“Nach Auschwitz ein Gedicht zu schreiben, ist barbarisch,” wrote Theodor Adorno. “To write poetry after Auschwitz is barbarism.” Since writing it in his 1949 essay, “Cultural Criticism and Society,” this sentence has been quoted and appropriated time and time again by writers, thinkers, and critics — some indignant, some philosophical, and some in agreement. It is a striking statement that provokes an interesting discussion about the ethics of artistic portrayals of genocide at the very least. One such portrayal is W. G. Sebald’s Austerlitz. It would be difficult to say that at its core, Austerlitz is a Holocaust novel. It deals much with themes of memory, loss, being lost, pain, uncanniness, and architecture, and does so with a seldom use of paragraph breaks, the integration of images, and long, drawn out sentences — one of which lasts for eight pages. Although for the fact that I cannot communicate with the dead and that I do not know for sure whether Sebald wrote Austerlitz in response to Adorno’s bold claim, I will place the book in the context of Adorno’s quote for the purposes of this essay. With all due respect to Sebald, I will argue that in Austerlitz, he both seemingly complies with Adorno whilst contradicting his arguments, one, by imitating the pillaging of free expression experienced by Jews during the Holocaust, and two, by attempting to represent the unrepresentable.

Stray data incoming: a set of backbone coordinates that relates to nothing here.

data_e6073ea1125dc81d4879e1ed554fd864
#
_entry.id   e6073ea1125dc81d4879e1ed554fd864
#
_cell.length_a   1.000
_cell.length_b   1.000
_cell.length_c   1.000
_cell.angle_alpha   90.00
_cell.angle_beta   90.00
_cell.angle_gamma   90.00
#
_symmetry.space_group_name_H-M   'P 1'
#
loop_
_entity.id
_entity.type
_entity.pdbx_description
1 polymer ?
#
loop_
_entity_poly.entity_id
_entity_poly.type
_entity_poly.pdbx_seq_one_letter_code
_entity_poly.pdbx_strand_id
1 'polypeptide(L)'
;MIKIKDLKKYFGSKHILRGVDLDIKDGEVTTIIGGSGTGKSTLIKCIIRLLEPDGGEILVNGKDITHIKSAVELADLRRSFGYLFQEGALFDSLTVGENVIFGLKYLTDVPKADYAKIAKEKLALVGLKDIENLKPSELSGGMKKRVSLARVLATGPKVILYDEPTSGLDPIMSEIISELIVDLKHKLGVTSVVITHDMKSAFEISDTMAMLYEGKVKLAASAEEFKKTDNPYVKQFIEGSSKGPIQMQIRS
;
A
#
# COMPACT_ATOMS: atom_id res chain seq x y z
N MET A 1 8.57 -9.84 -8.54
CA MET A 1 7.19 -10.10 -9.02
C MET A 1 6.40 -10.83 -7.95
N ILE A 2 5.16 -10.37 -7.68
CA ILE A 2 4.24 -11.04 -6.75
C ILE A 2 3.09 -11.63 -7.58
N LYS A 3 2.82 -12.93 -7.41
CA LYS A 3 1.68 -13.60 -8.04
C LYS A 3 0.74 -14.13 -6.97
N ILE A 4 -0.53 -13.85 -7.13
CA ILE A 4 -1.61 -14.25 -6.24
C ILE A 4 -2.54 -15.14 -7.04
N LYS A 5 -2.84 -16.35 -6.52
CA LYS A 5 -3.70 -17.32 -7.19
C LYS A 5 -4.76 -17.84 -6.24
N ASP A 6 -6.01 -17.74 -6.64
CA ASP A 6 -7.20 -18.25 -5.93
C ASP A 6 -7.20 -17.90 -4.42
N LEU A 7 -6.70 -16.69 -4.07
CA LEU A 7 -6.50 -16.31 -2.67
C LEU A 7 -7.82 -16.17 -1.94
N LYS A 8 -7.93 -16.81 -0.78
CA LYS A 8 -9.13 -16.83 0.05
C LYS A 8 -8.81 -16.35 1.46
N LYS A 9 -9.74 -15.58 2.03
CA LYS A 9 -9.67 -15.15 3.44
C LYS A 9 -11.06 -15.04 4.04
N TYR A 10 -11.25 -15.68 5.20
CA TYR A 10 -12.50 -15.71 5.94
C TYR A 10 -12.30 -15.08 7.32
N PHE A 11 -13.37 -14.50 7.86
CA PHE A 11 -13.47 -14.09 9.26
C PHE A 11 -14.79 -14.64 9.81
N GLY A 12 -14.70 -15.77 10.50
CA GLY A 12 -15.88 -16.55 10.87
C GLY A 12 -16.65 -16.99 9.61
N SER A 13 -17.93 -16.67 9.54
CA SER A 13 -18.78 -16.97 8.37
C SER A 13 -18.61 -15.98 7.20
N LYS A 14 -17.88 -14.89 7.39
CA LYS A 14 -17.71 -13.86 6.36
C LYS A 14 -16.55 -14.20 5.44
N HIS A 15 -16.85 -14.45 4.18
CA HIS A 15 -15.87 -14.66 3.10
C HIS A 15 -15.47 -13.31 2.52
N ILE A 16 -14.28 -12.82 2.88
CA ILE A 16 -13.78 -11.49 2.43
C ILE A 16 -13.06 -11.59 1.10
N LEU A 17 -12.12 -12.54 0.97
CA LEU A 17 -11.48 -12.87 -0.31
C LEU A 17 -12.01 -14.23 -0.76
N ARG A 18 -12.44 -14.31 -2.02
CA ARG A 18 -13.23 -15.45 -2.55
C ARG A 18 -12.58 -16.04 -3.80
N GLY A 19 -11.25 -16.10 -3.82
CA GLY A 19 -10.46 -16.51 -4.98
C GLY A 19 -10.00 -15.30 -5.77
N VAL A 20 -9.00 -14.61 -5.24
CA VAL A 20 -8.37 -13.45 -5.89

To not take into consideration the context from which Adorno’s quote was drawn would be not only a disservice to Adorno himself, whose statement has been misquoted and misconstrued for decades, but also would only complicate the argument that I am making about Austerlitz. Theodor Adorno was a post-WWII thinker of Jewish heritage and left Germany during the Nazi regime (Zuidervaart). His quote about the barbarism of poetry after Auschwitz was drawn from the conclusion of his essay, in which he closes on his ideas about art and cultural criticism. He scathingly asserts that “[t]he more total society becomes, the greater the reification of the mind and the more paradoxical its effort to escape reification on its own. Even the most extreme consciousness of doom threatens to degenerate into idle chatter” (34). Without reading the whole essay, what he says may seem unjustified and unwarranted. What he seems to mean, as interpreted by Brian Oard, is that continuing to produce items of the barbaric culture that created Auschwitz “is to participate by denial in the perpetuation of that barbaric culture and to participate in the process (reification) that renders fundamental criticism of that culture literally unthinkable” (Oard). In other words, to make art means to deny that it was culture that gave rise to the Holocaust and to continue feeding the beast, so to speak. What Adorno seems to say then, with “To write poetry after Auschwitz is barbarism,” that because poetry is an expression of , it serves to contribute to its barbarism, therefore rendering itself a barbaric art. But it’s important, in analysis of this quote, to see that Adorno did not say that it is not possible to write poetry after Auschwitz, but that to do so means that it is at the risk of perpetuating a culture that is capable of mass extermination. He later somewhat corrects himself, saying that “it may have been wrong to say that after Auschwitz you could no longer write poems. But it is not wrong to raise the less cultural question whether after Auschwitz you can go on living” (Adorno qtd. in Oard). Arguably, though, this comment is no more optimistic than his first pronouncement. I will take into consideration this exploration of Adorno’s criticism in order to present an interpretation of Austerlitz that both imitates and challenges it.